WASHINGTON, May 9 (Xinhua) -- The U.S. Food and Drug Administration (FDA) on Friday approved marketing of the first powered prosthetic arm that can be operated through myoelectric signals according to a wearer's intention.
The prosthetic arm, called DEKA Arm System, "can perform multiple, simultaneous powered movements controlled by electrical signals from electromyogram (EMG) electrodes," the FDA said in a statement.
The electrodes detect electrical activities caused by the contraction of muscles close to where the prosthesis is attached, and a computer processor in the prosthesis translates them to specific movements, the U.S. regulator said.
The DEKA Arm System, the same shape and weight as an adult arm, can convert electrical signals into up to 10 powered movements, it said.
The device can be configured for people with limb loss occurring at the shoulder joint, mid-upper arm, or mid-lower arm, said the FDA. It cannot be configured for limb loss at the elbow or wrist joint.
"This innovative prosthesis provides a new option for people with certain kinds of arm amputations," Christy Foreman, director of the Office of Device Evaluation at the FDA's Center for Devices and Radiological Health, said.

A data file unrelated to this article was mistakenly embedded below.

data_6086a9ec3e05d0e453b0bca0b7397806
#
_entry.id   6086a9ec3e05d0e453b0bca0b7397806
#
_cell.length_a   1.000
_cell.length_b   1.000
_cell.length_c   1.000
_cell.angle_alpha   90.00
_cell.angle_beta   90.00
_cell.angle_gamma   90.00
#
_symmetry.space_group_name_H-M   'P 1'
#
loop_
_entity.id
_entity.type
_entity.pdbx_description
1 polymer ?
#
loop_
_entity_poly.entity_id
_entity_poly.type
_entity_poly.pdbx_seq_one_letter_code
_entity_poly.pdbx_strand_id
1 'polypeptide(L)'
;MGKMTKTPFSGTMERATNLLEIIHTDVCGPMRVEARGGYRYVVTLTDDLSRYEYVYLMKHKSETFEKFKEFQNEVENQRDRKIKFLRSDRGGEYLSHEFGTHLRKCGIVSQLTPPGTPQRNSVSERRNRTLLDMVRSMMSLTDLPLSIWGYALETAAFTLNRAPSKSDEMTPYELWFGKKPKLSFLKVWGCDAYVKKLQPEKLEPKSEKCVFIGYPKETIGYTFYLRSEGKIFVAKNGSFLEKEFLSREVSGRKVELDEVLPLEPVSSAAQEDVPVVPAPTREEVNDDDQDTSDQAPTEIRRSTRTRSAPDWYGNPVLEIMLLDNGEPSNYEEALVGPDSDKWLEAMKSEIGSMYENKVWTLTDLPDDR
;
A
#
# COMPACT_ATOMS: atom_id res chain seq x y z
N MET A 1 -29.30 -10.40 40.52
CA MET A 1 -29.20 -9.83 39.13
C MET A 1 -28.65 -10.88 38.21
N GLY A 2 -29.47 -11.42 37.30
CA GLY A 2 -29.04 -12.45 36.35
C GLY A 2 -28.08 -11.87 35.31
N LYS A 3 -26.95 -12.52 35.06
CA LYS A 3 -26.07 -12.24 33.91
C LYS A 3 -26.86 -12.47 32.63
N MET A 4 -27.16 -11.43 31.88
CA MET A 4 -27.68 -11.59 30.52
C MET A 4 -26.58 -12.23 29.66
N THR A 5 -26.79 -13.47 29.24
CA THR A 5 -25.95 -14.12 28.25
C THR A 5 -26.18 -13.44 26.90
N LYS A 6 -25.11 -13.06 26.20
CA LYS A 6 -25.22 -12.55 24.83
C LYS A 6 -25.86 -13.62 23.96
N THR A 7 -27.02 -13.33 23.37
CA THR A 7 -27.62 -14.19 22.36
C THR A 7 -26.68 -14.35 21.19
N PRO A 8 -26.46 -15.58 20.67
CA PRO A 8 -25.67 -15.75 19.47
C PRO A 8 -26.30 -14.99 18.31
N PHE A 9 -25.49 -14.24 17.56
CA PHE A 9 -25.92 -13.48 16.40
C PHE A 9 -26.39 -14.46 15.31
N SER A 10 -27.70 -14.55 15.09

"The DEKA Arm System may allow some people to perform more complex tasks than they can with current prostheses in a way that more closely resembles the natural motion of the arm," Foreman said.
The FDA said it reviewed clinical information relating to the device, including a Department of Veterans Affairs study in which 36 patients provided data on how the arm performed in common household and self-care tasks.
The study found that about 90 percent of the participants were able to perform tasks with the DEKA Arm System that they were not able to perform with their current prosthesis, such as using keys and locks, preparing food, feeding oneself, using zippers, and brushing and combing hair, the regulator said.
The DEKA Arm System was manufactured by DEKA Integrated Solutions in Manchester, New Hampshire.